And finally to clarify Mickey’s fate at the end of the film: the old man with the box is a Rip Van Winkle character, and in Japanese folklore he is made old by the contents of a box he’s been told not to open. Violence is not vanquished with violence at the end of this cartoon, but with magic and derisive laughter followed by a song. In the real world, things would not end so easily.

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Ted Mills is a freelance writer on the arts who currently hosts the artist interview-based FunkZone Podcast. You can also follow him on Twitter at @tedmills, read his other arts writing at tedmills.com and/or watch his films here.

Watch the Surrealist Glass Harmonica, the Only Animated Film Ever Banned by Soviet Censors, (1968)

The Soviet Union’s repressive state censorship went to absurd lengths to control what its citizens read, viewed, and listened to, such as the almost comical removal of purged former comrades from photographs during Stalin’s reign. When it came to aesthetics, Stalinism mostly purged more avant-garde tendencies from the arts and literature in favor of didactic Socialist Realism. Even during the relatively loose period of the Khrushchev/Brezhnev Thaw in the 60s, several artists were subject to “severe censorship” by the Party, writes Keti Chukhrov at Red Thread, for their “’abuse’ of modernist, abstract and formalist methods.”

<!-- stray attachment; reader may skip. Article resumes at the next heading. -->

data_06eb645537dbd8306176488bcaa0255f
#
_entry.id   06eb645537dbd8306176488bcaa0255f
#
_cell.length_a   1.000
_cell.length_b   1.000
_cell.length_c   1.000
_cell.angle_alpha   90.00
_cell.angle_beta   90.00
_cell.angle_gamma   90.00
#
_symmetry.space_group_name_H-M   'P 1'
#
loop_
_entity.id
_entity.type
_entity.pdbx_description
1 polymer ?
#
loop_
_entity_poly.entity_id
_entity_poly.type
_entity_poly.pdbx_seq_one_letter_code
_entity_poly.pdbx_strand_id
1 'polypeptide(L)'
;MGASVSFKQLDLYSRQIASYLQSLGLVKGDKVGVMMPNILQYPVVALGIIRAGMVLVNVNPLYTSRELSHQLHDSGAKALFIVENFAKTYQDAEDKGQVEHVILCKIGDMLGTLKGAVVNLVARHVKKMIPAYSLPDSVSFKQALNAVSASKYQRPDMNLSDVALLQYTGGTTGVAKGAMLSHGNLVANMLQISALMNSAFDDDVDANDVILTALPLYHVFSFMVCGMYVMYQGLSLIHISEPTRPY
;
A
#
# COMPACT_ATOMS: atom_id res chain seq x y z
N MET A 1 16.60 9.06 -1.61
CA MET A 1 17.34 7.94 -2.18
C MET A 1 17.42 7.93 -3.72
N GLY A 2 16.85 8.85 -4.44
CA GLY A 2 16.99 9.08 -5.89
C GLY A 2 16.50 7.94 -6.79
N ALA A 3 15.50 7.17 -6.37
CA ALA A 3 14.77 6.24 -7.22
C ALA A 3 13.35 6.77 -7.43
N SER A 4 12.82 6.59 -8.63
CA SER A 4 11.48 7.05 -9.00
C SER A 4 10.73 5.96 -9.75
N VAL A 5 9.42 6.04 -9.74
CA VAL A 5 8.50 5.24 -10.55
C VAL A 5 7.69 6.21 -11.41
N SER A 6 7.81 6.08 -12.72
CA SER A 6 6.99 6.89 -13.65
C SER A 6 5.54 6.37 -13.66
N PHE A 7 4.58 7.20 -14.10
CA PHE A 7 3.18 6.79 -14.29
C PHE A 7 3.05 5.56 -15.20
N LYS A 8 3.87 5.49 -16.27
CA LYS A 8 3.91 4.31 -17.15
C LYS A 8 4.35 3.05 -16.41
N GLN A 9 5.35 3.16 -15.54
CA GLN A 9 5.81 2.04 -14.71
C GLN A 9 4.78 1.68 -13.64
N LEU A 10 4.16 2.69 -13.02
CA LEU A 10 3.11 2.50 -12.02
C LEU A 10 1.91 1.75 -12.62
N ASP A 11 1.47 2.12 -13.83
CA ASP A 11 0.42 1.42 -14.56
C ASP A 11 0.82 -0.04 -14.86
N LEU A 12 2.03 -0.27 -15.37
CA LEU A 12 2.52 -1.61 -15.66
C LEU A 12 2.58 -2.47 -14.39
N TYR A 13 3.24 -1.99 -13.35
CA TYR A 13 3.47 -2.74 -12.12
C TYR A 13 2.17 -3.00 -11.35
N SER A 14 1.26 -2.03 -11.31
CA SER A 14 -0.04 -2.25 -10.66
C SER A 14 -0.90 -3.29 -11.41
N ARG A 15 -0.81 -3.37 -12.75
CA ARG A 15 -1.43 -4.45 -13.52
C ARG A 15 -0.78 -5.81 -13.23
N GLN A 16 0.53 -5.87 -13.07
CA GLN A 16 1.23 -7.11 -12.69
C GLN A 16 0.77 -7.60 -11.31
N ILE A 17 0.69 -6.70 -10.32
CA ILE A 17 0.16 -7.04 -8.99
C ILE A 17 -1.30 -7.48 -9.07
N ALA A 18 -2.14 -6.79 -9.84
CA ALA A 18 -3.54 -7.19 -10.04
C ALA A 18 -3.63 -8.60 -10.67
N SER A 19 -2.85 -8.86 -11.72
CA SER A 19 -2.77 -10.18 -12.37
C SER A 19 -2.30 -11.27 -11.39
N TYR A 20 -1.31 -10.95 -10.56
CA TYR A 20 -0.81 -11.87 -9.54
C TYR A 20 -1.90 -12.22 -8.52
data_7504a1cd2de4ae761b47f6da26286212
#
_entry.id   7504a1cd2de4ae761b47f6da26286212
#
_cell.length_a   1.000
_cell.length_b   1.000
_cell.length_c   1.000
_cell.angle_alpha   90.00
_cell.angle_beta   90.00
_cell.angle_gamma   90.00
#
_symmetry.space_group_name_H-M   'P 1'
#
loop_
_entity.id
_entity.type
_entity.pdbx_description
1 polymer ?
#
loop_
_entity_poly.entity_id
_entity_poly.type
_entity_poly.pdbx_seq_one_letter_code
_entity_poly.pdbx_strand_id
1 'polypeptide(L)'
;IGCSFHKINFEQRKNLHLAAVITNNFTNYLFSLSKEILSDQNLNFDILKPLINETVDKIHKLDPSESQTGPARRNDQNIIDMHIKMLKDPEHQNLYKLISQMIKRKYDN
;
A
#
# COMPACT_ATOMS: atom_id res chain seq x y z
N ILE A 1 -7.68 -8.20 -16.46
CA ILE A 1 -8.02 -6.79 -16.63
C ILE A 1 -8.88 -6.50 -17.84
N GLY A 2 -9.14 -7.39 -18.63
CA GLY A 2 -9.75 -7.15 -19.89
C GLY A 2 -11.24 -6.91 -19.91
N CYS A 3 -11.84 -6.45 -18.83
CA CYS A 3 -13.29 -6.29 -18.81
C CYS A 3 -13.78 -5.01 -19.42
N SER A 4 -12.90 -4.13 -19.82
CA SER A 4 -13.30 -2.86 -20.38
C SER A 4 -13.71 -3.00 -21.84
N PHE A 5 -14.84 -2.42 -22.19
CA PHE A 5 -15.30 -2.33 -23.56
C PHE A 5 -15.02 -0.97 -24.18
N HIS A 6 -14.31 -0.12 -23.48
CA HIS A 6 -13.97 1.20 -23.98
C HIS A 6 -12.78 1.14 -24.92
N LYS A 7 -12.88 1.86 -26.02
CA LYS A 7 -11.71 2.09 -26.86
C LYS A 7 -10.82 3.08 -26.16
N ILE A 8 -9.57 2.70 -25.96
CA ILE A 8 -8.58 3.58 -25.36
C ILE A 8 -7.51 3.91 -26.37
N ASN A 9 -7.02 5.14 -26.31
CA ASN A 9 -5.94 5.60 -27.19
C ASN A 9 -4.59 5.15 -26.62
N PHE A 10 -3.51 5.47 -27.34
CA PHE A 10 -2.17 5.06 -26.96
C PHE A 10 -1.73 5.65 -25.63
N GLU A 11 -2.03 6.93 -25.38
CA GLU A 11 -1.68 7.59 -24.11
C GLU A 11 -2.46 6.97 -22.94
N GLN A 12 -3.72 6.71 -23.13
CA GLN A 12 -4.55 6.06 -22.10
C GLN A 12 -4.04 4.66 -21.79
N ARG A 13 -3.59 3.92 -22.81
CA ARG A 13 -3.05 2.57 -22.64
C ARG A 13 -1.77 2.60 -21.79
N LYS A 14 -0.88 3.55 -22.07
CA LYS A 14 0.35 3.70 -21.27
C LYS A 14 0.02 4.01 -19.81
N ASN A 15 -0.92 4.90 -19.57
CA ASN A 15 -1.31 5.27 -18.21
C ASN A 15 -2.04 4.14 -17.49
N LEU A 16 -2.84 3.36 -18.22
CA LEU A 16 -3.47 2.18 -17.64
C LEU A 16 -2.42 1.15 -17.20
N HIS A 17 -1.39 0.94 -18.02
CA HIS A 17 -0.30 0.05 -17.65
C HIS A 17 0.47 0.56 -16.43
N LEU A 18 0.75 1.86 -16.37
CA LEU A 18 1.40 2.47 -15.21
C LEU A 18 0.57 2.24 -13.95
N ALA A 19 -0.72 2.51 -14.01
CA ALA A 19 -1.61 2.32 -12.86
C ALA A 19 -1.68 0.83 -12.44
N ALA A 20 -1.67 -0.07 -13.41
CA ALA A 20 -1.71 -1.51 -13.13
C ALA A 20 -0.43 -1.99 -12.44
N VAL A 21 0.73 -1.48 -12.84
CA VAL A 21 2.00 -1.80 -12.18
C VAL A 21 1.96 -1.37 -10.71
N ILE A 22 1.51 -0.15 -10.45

But one oft-experimental art form thrived throughout the existence of the Soviet Union and its varying degrees of state control: animation. “Despite censorship and pressure from the Communist government to adhere to certain Socialist ideals,” writes Polly Dela Rosa in a short history, “Russian animation is incredibly diverse and eloquent.”




Many animated Soviet films were expressly made for propaganda purposes—such as the very first Soviet animation, Dziga Vertov’s Soviet Toys, below, from 1924. But even these display a range of technical virtuosity combined with daring stylistic experiments, as you can see in this io9 compilation. Animated films also served “as a powerful tool for entertainment,” notes film scholar Birgit Beumers, with animators, “largely trained as designers and illustrators… drawn upon to compete with the Disney output.” 

Throughout the 20th century, a wide range of films made it past the censors and reached large audiences on cinema and television screens, including many based on Western literature. All of them did so, in fact, but one, the only animated film in Soviet history to face a ban: Andrei Khrzhanovsky’s The Glass Harmonica, at the top, a 1968 “satire on bureaucracy.” At the time of its release, the Thaw had encouraged “a creative renaissance” in Russian animation, writes Dangerous Minds, and the film’s surrealist aesthetic—drawn from the paintings of De Chirico, Magritte, Grosz, Bruegel, and Bosch (and reaching “proto-Python-esque heights towards the end”)—testifies to that.